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2.2. MIT enthusiasm

Chia Ch'iao Lin was not an astronomer. Since the pre-war time, he had been studying fluid flows. By the 1960s, he had had over 60 publications, a monograph on hydrodynamic stability (Lin 1955), a world recognition of an applied science expert, and a solid reputation at the department of mathematics in the Massachusetts Institute of Technology (MIT) where he worked since 1947. But he did feel a continual interest in astronomy, being admired with strict analytical papers by Chandrasekhar, with M. Schwarzschild' work on stellar structure, with Zwicky's morphological method. In 1961 this side interest became Lin's life-long vitality. That spring, on visit in Princeton, 38 he attended the aforementioned conference on interstellar matter and, having become familiar with the developments in galaxy research, he got captured by the problem of the persistent spiral structure. 39

Back in MIT, Lin conveyed his galactic enthusiasm to his young colleagues Hunter and Toomre. 40 For quick acquaintance with current periodicals, a `reading group' was formed; 41 a "friendly back-and-forth atmosphere" (Toomre) warmed open discussions and working visits of Woltjer and Lust, organized by Lin; 42 Lebovitz was hired in the department. 43 In 1962, Shu arrived there for doing his undergraduate course work under Lin's guidance, 44 and Hunter with Toomre, their instructorship finished, left MIT, one back for Cambridge, UK, the other for Princeton; their first papers appeared in 1963.

Hunter and Toomre made their debut in galaxy dynamics on a vital problem already posed but yet unanswered very basically (Kuzmin 1956; Burbidge et al 1959): How to connect the empirical rotation curves of galaxies with their equilibrium mass distribution? Toomre (1963) set forth a general mathematical method, and for a razor-thin disk model he derived a series of solutions well known nowadays as Toomre's models of nth order (Binney & Tremaine 1987, p.44). 45 Hunter (1963) used a distinct thin-disk approximation and found another series of exact solutions. The simplest there was the case of uniform rotation and surface density µ0(r) propto (1 - r2 / R2)1/2. For it only was the analytical study of equilibrium stability possible, and Hunter did it "using only pencil, paper, and Legendre polynomials" (Toomre 1977, p.464). This cold disk proved unstable for a wide span of axisymmetric and non-axisymmetric oscillation modes. 46 These papers by Toomre and Hunter had paved the way for further works on kinematical models and global dynamics of flat stellar systems.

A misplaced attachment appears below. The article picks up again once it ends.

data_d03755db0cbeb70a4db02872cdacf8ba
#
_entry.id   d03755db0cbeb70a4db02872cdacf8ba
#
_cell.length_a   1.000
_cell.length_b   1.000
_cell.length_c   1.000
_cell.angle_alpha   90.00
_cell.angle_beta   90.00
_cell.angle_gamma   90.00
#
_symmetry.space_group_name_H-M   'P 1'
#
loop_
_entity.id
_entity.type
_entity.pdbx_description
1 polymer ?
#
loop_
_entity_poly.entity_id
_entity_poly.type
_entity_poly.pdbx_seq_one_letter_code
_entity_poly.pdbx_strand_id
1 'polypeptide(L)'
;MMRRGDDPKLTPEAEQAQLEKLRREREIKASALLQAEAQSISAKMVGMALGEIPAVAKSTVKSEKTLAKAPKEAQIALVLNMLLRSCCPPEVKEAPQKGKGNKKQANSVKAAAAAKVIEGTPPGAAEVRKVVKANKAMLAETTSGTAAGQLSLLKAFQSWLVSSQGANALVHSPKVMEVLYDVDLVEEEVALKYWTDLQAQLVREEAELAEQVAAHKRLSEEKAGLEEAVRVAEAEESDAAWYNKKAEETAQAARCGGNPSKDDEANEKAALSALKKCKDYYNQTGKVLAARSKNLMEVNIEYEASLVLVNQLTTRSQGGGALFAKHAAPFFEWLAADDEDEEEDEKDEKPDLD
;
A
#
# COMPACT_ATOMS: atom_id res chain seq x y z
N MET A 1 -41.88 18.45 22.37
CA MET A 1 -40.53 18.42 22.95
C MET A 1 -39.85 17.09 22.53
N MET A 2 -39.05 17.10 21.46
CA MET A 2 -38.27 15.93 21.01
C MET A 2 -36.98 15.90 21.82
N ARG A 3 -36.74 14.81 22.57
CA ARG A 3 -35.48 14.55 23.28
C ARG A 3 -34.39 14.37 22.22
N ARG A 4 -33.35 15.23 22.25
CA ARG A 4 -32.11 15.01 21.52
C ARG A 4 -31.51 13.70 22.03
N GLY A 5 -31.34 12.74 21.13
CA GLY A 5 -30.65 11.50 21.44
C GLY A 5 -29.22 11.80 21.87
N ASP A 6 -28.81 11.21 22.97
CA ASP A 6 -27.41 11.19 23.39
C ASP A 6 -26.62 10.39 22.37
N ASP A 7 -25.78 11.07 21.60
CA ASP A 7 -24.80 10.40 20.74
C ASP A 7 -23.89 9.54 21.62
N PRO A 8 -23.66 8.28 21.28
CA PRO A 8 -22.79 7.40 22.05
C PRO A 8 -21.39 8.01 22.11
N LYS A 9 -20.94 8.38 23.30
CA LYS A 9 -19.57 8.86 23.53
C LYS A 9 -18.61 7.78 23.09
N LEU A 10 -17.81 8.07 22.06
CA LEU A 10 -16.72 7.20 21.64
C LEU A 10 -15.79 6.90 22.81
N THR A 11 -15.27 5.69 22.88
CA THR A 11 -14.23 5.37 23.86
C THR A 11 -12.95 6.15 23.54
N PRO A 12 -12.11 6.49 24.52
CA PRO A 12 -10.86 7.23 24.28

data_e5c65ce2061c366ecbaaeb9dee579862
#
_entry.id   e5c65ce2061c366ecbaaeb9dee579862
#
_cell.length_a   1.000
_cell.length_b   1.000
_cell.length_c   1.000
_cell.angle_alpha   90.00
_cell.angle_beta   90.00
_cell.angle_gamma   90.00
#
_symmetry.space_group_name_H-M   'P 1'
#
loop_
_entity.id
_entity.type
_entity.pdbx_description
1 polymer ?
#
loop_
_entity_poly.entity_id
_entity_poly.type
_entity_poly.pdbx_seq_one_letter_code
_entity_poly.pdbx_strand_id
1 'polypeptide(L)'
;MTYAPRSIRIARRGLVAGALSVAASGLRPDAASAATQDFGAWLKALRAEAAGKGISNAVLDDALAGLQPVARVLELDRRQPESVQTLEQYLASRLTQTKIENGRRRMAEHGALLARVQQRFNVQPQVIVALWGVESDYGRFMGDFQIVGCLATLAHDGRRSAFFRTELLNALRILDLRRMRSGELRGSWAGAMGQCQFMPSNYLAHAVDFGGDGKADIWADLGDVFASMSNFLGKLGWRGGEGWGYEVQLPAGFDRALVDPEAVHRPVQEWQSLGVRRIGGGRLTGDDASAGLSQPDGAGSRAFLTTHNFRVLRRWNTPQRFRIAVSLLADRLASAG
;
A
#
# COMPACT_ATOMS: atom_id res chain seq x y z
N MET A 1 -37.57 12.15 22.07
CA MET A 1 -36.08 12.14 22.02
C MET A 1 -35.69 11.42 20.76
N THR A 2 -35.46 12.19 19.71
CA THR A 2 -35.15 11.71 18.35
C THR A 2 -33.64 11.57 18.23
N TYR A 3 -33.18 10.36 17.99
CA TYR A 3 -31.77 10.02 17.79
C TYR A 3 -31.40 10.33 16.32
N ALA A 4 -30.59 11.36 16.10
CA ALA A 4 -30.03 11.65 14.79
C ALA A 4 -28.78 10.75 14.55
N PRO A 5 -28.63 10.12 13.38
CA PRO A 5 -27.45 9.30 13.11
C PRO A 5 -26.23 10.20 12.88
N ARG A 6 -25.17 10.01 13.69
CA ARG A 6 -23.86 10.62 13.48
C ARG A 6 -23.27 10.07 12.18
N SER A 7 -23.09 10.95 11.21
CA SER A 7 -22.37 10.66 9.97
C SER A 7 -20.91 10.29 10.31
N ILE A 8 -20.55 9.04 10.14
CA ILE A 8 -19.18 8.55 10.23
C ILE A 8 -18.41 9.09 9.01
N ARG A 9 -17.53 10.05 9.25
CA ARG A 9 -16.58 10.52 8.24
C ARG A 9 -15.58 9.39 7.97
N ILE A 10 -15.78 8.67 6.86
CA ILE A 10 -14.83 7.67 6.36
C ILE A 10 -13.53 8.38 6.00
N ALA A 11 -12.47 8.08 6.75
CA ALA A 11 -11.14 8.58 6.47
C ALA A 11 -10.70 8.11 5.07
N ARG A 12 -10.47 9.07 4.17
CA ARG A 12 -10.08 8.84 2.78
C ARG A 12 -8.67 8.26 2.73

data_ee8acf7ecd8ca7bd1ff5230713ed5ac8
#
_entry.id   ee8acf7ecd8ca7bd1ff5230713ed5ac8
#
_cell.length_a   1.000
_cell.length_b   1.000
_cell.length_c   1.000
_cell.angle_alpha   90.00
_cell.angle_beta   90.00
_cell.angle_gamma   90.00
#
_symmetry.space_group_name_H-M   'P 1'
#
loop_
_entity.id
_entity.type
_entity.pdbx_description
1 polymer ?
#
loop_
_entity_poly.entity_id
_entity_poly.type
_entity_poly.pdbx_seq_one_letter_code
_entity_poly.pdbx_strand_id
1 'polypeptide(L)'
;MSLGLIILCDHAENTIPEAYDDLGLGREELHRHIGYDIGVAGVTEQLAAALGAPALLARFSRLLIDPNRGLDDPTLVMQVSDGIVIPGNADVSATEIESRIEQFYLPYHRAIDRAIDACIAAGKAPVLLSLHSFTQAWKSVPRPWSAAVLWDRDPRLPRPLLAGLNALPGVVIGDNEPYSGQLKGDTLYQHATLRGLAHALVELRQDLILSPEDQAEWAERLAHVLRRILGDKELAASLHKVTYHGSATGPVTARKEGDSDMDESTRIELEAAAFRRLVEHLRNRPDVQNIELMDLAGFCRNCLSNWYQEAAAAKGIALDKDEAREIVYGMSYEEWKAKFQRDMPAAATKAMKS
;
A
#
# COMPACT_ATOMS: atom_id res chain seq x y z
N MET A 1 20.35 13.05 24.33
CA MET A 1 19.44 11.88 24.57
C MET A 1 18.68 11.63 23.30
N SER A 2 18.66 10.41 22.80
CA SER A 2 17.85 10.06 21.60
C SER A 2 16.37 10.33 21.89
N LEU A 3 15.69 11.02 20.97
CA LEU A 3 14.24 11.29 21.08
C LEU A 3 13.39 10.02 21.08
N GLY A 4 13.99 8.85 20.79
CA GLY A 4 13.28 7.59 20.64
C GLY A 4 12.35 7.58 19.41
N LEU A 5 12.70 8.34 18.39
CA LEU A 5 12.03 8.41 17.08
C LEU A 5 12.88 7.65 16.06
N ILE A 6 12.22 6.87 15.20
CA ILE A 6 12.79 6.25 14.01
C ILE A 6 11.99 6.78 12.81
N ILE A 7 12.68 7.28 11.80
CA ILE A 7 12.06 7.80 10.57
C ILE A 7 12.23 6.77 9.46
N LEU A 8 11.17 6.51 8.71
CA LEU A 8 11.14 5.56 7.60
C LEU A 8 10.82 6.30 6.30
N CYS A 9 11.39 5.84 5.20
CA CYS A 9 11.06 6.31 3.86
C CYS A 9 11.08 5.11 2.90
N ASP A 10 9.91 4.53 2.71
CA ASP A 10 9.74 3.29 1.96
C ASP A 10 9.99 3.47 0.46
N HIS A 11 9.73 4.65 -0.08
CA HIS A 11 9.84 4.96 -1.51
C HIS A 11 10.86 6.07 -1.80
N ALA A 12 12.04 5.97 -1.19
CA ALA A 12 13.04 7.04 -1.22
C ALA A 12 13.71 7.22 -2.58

38 Stromgren invited him for discussions on stellar structure (Lin), largely in relation to his fresh interest in hydrodynamics of liquid helium (Lin 1959). Back.

39 In his early spiral papers, Lin often quoted Oort's statement reproduced in Sect. 1.3. Back.

40 At that time, the department of mathematics in MIT was vigorously enlarging its applied side. Hunter and Toomre were hired there in 1960, just after they had got their PhD degrees in fluid dynamics in England. Initially, they hoped to collaborate with Backus (Hunter; Toomre), a recognized leader in geomagnetic problems, but as he left MIT that year already, they two "soon caught some of Lin's fever for problems in the dynamics of galaxies". "Almost at the moment I first met him in fall 1960 I was struck with his breadth of scientific interests, his really excellent spoken English, [...] and his genuinely gracious manner of dealing with other people". (Toomre) Back.

41 "[We] were all becoming interested in astrophysical problems together. We read Martin Schwarzschild's book on stellar structure together". (Hunter) Back.

42 "It was a real pleasure to have such a thoughtful and articulate theoretical astrophysicist as Woltjer so close to chat with about this thing or that. [...] It was from his informal lectures that summer that I learned for the first time not only how Dutch and Australian radio astronomers working in parallel had more or less mapped the spiral arms of this Galaxy from the velocity maps, but also how astonishingly thin - and yet curiously bent - is our layer of 21-cm gas". (Toomre) Back.

43 "I had just received my PhD [working with Chandrasekhar], I wished to pursue applied mathematics, and I had received an offer of an instructorship from one of the best applied-mathematics departments in the country. Lin's motive I can only speculate on. He was interested in moving in the direction of astronomy and of the spiral-structure problem and perhaps figured I would be a useful participant. If this is the case, I suppose my stay at MIT may have been somewhat disappointing to him because I spent all of it in close collaboration with Chandrasekhar on a quite different set of problems". (Lebovitz) Back.

44 "I began work with C.C. Lin in summer 1962 as an undergraduate research assistant and continued through the fall and spring 1963, on the topic of spiral structure in galaxies as my undergraduate thesis project in physics at MIT [...] I knew Lin from even earlier because he is a close friend of my father". (Shu) Back.

45 Toomre's model 1 reproduced the result by Kuzmin (1956) then unknown to Toomre (Binney & Tremaine 1987, p.43). Back.

46 The stability of differentially rotating cold disks Hunter studied in his subsequent paper (Hunter 1965). Back.

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